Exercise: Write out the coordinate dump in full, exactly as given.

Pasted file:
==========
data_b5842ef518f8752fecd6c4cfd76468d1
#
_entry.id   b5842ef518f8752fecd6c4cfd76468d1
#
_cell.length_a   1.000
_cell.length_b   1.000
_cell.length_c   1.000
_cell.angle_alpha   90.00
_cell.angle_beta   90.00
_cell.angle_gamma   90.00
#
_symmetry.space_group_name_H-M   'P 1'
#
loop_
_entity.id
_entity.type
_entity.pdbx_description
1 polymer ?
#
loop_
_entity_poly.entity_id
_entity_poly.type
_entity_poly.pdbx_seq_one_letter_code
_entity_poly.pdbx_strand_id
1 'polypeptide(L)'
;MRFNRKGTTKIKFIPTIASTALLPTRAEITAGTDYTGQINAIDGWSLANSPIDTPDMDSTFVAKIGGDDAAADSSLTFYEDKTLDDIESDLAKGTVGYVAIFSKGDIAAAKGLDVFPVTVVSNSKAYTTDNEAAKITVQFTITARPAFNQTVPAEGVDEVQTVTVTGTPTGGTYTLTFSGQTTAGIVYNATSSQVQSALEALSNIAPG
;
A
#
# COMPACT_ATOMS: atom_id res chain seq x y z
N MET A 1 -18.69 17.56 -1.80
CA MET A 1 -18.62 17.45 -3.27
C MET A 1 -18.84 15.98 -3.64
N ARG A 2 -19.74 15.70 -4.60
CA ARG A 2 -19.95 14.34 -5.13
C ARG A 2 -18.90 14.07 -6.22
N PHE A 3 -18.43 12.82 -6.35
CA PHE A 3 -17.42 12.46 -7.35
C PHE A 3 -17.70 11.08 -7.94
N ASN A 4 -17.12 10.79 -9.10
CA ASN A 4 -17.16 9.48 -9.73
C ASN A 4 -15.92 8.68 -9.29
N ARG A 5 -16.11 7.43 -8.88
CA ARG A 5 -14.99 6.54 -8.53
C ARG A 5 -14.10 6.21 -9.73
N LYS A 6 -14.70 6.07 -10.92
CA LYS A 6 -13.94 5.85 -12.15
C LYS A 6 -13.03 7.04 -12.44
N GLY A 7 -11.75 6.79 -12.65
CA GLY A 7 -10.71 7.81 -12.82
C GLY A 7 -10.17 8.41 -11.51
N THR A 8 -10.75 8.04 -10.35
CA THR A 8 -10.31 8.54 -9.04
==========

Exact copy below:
data_b5842ef518f8752fecd6c4cfd76468d1
#
_entry.id   b5842ef518f8752fecd6c4cfd76468d1
#
_cell.length_a   1.000
_cell.length_b   1.000
_cell.length_c   1.000
_cell.angle_alpha   90.00
_cell.angle_beta   90.00
_cell.angle_gamma   90.00
#
_symmetry.space_group_name_H-M   'P 1'
#
loop_
_entity.id
_entity.type
_entity.pdbx_description
1 polymer ?
#
loop_
_entity_poly.entity_id
_entity_poly.type
_entity_poly.pdbx_seq_one_letter_code
_entity_poly.pdbx_strand_id
1 'polypeptide(L)'
;MRFNRKGTTKIKFIPTIASTALLPTRAEITAGTDYTGQINAIDGWSLANSPIDTPDMDSTFVAKIGGDDAAADSSLTFYEDKTLDDIESDLAKGTVGYVAIFSKGDIAAAKGLDVFPVTVVSNSKAYTTDNEAAKITVQFTITARPAFNQTVPAEGVDEVQTVTVTGTPTGGTYTLTFSGQTTAGIVYNATSSQVQSALEALSNIAPG
;
A
#
# COMPACT_ATOMS: atom_id res chain seq x y z
N MET A 1 -18.69 17.56 -1.80
CA MET A 1 -18.62 17.45 -3.27
C MET A 1 -18.84 15.98 -3.64
N ARG A 2 -19.74 15.70 -4.60
CA ARG A 2 -19.95 14.34 -5.13
C ARG A 2 -18.90 14.07 -6.22
N PHE A 3 -18.43 12.82 -6.35
CA PHE A 3 -17.42 12.46 -7.35
C PHE A 3 -17.70 11.08 -7.94
N ASN A 4 -17.12 10.79 -9.10
CA ASN A 4 -17.16 9.48 -9.73
C ASN A 4 -15.92 8.68 -9.29
N ARG A 5 -16.11 7.43 -8.88
CA ARG A 5 -14.99 6.54 -8.53
C ARG A 5 -14.10 6.21 -9.73
N LYS A 6 -14.70 6.07 -10.92
CA LYS A 6 -13.94 5.85 -12.15
C LYS A 6 -13.03 7.04 -12.44
N GLY A 7 -11.75 6.79 -12.65
CA GLY A 7 -10.71 7.81 -12.82
C GLY A 7 -10.17 8.41 -11.51
N THR A 8 -10.75 8.04 -10.35
CA THR A 8 -10.31 8.54 -9.04